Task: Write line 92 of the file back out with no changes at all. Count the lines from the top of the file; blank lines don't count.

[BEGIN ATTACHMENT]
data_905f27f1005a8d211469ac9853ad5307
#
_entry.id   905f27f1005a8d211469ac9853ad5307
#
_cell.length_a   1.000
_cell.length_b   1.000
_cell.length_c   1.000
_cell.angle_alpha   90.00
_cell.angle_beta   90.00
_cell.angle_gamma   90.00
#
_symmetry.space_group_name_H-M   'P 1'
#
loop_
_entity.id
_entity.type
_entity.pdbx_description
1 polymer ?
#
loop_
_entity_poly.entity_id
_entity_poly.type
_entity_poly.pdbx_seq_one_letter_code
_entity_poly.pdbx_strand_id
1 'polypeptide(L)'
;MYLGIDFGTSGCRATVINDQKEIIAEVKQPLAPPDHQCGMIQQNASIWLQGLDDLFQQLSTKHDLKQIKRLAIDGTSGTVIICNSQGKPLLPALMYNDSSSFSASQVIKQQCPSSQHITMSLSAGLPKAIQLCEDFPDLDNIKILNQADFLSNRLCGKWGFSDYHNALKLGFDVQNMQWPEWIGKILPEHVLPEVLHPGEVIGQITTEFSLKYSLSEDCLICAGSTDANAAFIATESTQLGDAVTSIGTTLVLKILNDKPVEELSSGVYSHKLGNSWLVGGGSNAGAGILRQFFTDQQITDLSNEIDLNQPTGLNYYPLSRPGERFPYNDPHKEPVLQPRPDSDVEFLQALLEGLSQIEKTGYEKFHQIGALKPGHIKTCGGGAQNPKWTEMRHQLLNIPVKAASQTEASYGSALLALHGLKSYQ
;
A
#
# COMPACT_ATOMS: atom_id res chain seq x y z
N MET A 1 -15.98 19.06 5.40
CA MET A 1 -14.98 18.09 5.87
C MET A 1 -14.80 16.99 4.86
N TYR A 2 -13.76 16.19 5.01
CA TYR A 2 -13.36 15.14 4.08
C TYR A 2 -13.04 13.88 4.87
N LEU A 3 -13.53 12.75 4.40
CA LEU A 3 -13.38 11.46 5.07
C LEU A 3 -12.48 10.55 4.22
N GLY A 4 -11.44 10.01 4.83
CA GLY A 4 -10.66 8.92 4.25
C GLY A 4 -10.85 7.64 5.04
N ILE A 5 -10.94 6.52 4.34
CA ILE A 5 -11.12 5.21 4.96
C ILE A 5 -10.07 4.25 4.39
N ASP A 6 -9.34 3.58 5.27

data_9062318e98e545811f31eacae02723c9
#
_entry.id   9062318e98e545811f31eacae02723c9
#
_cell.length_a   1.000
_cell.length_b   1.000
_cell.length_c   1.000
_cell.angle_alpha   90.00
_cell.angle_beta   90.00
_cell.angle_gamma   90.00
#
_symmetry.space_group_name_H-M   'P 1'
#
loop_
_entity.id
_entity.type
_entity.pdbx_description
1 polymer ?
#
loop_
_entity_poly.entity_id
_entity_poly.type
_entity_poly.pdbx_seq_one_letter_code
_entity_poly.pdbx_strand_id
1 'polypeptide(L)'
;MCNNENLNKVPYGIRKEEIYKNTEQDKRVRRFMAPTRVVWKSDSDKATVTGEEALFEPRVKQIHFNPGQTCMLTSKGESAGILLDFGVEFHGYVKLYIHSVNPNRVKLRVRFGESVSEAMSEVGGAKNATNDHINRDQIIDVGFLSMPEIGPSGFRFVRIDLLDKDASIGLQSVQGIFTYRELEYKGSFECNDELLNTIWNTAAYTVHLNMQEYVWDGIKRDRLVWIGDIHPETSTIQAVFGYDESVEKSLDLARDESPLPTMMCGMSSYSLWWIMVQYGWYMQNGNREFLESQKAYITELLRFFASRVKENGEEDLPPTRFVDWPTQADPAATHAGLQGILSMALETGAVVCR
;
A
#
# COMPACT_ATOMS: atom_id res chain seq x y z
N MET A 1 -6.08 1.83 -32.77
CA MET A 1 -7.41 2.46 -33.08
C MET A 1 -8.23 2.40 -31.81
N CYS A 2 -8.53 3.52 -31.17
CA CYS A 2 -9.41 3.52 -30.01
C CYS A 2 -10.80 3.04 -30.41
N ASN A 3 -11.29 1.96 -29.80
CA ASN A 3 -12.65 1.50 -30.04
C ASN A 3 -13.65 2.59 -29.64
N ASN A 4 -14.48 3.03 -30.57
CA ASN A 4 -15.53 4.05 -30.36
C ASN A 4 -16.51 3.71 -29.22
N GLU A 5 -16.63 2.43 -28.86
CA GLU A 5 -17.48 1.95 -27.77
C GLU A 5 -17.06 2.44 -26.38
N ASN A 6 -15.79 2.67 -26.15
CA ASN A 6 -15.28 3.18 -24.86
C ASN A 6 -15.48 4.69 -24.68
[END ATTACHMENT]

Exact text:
N ASN A 6 -15.79 2.67 -26.15